O(1) Reloading With Create React App
Edit (28/10/2020): This tutorial has been updated to work with
You can find the finished project on GitHub.
Some of the comments made throughout this post may no longer apply with CRA 4. I am updated at the request of others!
The post is now a few months old, so lookout for new fresh content with Snowpack that will delve more into running Snowpack with Webpack 5 and TypeScript 4.
Bundlers have been the standard in web development over recent years, but as your application grows in size, so too does the bundle times. This creates issues for developers and costs everyone precious time.
Snowpack is build tool that addresses this issue by serving an unbundled application. They have a great blog post explaining how they got to the version 2 release.
In my own work, I have been getting unbelievably frustrated with build times and have been very keen to explore Snowpack. At first, I played around with their Create Snowpack App starter, but want to know how I could run with Create React App and add Snowpack instead.
There really hasn't been many posts available on how to do this, so I decided to go it on my own with some trial and error. Here are the short steps that you can take to start developing in O(1) build times with a fresh Create React App project!
Note: This tutorial ran with
Create a new React project with the following:
This will create the default
create-react-app setup into the
Babel Run Command File
.babelrc file to your root directory and add the following:
We need to add the
<script type="module" src="/_dist_/index.js"></script> tag into our
Mine looked like the following:
Let's add our dev dependencies for the application! This will install Snowpack and some other dependencies I found along the way that look to be required.
Note: With npm 7, you may need to run this with the
--legacy-peer-deps flag if the peer dependencies do not resolve as expected.
Add the follow script to we can run
dev as a npm script during development. It's not required, but saves time.
Finally, create a
snowpack.config.js file at the root directory and add the following:
These options are some that I carried over from the
Create Snowpack App starter application. The
devOptions may not be required, although I found the build would fail prior to add
fallback: "public/index.html" to those options.
An important update for Create-React-App 4.0
In the CRA 4
src/App.js file, you will note does not import React for you. If you wish to use Snowpack, you will need to add import React from 'react' to the top of the file.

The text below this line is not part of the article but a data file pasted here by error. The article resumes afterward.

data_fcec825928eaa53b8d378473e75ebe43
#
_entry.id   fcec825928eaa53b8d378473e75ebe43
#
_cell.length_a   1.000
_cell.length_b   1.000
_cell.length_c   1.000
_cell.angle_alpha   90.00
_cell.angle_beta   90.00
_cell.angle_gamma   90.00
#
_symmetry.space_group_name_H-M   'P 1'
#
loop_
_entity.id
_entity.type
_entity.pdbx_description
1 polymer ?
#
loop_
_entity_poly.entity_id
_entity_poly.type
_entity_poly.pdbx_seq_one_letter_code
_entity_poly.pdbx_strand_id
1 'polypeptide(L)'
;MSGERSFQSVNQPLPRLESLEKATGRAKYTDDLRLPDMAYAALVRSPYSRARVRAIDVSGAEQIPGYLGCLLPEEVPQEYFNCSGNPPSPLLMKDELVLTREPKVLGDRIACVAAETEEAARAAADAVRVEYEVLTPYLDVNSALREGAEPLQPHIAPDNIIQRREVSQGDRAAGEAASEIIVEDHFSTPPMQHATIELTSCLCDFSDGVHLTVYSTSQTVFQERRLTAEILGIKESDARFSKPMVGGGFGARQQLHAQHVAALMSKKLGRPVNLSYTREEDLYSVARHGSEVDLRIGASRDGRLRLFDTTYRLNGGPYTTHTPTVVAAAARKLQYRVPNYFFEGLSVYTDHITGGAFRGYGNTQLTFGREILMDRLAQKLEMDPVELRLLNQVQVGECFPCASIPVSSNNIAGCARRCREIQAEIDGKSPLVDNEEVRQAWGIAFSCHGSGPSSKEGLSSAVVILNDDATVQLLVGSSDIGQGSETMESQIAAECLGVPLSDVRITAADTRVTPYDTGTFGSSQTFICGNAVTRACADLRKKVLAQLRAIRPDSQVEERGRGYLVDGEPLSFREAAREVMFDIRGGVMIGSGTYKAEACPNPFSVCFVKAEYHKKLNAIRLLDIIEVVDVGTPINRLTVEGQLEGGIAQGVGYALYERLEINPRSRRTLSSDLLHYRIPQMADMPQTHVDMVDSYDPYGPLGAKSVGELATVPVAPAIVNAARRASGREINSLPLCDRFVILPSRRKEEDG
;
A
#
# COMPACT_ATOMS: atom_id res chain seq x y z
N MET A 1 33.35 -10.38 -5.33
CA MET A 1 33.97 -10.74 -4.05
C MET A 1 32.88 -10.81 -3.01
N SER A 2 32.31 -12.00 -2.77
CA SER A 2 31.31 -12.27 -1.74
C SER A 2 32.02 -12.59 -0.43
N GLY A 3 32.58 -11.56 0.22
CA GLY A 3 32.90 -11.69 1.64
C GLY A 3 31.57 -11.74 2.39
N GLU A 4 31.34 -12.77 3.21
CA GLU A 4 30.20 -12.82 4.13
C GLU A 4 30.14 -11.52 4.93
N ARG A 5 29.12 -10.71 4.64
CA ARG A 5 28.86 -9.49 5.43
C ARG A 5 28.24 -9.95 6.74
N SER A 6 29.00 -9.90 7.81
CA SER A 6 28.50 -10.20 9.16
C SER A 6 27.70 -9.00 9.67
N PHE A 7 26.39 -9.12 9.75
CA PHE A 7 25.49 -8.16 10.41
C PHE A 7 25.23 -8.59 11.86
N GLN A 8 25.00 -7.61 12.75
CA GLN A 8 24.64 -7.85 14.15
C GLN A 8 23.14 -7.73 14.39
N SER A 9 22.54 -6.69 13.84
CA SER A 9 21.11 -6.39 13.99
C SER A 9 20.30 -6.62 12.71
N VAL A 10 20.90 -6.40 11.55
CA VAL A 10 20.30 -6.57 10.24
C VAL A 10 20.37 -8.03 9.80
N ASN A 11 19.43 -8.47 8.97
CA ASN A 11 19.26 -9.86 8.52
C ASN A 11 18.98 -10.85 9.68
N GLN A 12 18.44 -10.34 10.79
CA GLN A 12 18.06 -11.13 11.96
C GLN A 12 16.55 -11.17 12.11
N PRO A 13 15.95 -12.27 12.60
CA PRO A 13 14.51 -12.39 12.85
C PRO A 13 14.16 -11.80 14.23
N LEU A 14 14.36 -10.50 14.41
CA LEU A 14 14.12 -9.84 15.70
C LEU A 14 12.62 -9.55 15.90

Running out Application
Fire it up now by running
yarn dev or
npm run dev! The application will load on port 8080.
To see some neat speed changes, duplicate
App.css into files
Alt.css. Fiddle around with some of these settings so you can see the changes.
Alt.css to have some colour changes:
Make some simple changes to
Alt.js to use
Alt.css and have some different text:
Seeing the speed changes
index.js and start swapping it back and forth with
<App /> to see some fast changes!
Snowpack reload results
The beauty with running CRA is that we can actually compare with the default settings! Stop the Snowpack server and start
yarn start or
npm run start to get the base app going with the bundler. Notice the following:
- How much slower the server start up is.
- The longer time to reload the app when changing between
It is really important to note here that the app is still really, really small, so time to bundle will only grow greater as we make the application larger and larger! That will be when Snowpack truly shines.
We got up and running with Snowpack in 5 minutes and had a great chance to compare the two! O(1) build tools are a real breath of fresh air!
If you liked this short tutorial, you are going to love my next one where I dive into remote microfrontends with Webpack Federation. Be sure to follow me on GitHub and Twitter for updates on upcoming content.
Resources and further reading
See how you can dynamically create UIs based on React State using dynamic imports, Next.js 10 and React State
Have you ever wanted to build a UI Component Library with TypeScript and React? This blog post will take you through a straightforward set up that uses the bare minimum to get a working component library that you can re-use across your different React projects.
This post will go through a simple example of setting up simple authentication with a user and password to your Next.js website.
This blog post will explore the new internationalised routing in Next.js 10 and how you can use this to your advantage with react-intl for React.js
See a roundup of my look into Vercel's new analytics feature that you can enable on a Vercel project and see how I used GTMetrix to help push some numbers.
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